Nestled in the heart of Australia’s Red Centre, is the outstanding Uluru-Kata Tjuta Cultural Centre.

Blending with the ancient landscape surrounding it, the centre offers an overview of the natural and cultural history of Uluru, detailing its connection with the local tribes that have lived around Kata Tjuta for thousands of years.

About the Building

The Uluru-Kata Tjuta Cultural Centre’s building is a free-form structure, built-in 1995 from locally made mud bricks. The structure was a joint design with the Anangu people, the park staff, and local architects. It is an award-winning design, with the building representing two ancestral snakes who once battled at Mutitjulu Waterhole and led to the creation of Uluru. Many of the local artists also helped design the paintings, murals, and glass displayed throughout the cultural centre. The building is apart of the natural landscape of the area, representing the importance of knowledge, culture, and nature for the Anangu people.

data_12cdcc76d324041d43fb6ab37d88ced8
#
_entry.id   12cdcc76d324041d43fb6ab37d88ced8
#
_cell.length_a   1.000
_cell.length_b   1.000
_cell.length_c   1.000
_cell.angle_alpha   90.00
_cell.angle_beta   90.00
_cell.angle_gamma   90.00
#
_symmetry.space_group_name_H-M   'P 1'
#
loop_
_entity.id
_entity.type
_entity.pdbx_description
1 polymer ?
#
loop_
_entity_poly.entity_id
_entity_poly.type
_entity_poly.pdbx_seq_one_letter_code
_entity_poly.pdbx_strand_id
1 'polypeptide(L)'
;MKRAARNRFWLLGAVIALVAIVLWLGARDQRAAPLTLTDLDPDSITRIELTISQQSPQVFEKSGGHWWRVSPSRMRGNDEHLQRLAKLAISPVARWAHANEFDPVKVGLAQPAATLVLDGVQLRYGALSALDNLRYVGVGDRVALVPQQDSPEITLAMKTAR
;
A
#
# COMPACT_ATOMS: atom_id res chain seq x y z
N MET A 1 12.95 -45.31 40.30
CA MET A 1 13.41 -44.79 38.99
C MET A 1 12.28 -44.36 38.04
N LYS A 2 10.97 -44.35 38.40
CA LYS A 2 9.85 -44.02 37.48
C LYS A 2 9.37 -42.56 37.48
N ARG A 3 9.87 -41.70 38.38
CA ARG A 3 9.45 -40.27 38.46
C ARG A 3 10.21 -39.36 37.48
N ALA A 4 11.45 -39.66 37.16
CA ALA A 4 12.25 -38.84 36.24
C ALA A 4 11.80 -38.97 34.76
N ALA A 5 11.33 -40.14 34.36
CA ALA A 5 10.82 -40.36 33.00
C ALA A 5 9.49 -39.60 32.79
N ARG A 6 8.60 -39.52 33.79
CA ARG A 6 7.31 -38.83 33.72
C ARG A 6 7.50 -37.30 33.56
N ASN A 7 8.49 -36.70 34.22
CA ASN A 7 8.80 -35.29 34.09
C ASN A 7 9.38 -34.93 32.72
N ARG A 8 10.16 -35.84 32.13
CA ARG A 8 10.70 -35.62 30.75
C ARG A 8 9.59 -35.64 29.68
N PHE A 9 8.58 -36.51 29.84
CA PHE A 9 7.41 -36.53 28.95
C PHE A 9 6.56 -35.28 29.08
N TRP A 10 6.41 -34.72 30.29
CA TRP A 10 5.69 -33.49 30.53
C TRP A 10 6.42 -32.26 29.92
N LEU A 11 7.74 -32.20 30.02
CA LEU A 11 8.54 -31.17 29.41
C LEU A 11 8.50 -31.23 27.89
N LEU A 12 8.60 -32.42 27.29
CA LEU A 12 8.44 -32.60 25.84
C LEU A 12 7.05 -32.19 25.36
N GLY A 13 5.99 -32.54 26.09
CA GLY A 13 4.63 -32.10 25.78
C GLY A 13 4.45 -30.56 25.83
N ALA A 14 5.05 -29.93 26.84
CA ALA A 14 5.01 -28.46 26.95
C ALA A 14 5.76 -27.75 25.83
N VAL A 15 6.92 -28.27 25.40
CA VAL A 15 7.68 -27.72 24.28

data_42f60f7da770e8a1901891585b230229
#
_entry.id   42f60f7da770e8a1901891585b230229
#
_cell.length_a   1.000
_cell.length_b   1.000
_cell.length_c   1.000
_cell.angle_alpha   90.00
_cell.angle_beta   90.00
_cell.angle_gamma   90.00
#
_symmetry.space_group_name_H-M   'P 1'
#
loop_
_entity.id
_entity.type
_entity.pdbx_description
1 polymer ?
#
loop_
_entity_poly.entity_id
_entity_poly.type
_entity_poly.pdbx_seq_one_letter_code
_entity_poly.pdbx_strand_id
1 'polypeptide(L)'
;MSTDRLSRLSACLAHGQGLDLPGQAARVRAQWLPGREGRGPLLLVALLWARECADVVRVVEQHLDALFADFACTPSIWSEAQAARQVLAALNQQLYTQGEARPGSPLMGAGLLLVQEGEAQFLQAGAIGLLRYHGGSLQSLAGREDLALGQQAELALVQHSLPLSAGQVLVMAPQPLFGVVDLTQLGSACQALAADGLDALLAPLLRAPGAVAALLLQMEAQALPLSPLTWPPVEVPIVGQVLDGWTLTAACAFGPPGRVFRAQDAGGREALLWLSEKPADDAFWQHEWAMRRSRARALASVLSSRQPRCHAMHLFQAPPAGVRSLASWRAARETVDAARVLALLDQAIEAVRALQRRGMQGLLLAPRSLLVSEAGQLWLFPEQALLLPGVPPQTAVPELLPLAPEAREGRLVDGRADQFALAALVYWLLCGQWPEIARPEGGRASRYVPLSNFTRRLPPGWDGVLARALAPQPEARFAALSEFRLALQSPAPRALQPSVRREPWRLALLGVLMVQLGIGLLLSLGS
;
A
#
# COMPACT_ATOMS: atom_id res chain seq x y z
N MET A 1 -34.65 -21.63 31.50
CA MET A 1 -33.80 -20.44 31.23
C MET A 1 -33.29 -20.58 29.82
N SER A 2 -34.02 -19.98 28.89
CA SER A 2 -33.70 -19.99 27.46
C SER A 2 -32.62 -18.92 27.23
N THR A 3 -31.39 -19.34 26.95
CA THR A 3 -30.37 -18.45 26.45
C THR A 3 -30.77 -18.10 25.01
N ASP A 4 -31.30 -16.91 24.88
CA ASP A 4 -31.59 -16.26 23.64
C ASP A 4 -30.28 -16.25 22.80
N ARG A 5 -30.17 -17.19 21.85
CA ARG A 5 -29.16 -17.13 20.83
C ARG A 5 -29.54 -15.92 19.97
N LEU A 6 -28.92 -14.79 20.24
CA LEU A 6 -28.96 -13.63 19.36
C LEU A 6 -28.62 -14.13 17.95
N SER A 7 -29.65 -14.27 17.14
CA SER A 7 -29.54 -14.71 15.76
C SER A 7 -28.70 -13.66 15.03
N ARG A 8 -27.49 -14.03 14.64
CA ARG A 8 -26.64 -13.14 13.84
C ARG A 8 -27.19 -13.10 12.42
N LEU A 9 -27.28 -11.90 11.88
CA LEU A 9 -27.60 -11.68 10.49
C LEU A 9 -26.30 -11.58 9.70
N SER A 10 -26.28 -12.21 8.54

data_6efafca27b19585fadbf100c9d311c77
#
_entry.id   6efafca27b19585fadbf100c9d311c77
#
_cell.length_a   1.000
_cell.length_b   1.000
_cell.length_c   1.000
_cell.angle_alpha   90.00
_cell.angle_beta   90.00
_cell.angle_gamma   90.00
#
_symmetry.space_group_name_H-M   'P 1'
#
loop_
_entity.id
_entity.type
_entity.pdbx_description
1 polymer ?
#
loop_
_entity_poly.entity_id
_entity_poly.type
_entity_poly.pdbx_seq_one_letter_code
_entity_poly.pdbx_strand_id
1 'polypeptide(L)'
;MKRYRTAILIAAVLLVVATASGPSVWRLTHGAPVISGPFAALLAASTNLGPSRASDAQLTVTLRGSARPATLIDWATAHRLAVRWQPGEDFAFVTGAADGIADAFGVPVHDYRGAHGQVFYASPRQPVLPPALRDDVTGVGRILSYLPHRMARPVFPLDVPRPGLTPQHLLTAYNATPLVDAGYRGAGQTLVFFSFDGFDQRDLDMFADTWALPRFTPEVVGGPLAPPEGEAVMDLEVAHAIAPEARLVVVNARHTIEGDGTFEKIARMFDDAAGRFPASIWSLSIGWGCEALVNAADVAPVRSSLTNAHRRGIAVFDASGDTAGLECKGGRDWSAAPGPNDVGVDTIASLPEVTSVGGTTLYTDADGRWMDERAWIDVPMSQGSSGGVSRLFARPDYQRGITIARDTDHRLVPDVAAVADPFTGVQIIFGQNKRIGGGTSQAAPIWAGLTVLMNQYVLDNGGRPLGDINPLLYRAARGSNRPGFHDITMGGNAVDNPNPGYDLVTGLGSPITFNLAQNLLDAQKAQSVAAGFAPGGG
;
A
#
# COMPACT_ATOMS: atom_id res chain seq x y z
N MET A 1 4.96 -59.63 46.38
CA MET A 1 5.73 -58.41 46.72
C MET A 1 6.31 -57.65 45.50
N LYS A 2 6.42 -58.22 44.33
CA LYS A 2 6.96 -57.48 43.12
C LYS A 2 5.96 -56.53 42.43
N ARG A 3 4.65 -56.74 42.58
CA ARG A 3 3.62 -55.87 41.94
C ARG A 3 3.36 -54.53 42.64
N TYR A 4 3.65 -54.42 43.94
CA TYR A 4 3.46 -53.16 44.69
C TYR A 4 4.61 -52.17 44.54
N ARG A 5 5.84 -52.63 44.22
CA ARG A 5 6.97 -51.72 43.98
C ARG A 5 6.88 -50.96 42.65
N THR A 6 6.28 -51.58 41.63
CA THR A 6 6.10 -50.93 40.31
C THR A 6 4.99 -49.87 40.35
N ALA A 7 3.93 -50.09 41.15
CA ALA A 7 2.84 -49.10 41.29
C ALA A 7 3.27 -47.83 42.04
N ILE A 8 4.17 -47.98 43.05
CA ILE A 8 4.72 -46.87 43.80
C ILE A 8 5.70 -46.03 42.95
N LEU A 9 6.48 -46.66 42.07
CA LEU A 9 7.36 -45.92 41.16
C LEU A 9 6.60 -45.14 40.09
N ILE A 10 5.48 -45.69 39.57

Learn about the History

Visitors can deep dive into fascinating stories of the Anangu people. Learn all about traditional performances, historic artefacts, and life back in ancient times. It is an extremely important part of the region, with culture being one with the landscape it belongs to. The knowledgeable staff are all apart of the Aboriginal tribes of the region and are enthusiast to showcase their ancestor’s stories to visitors. Here they will introduce you to Tjukurpa, which is the foundation of Indigenous culture, and the traditional law that guides daily life for the Anangu people. There are informational displays, multi-media presentations, and even outdoor guides to give you vast insight into this fascinating world.

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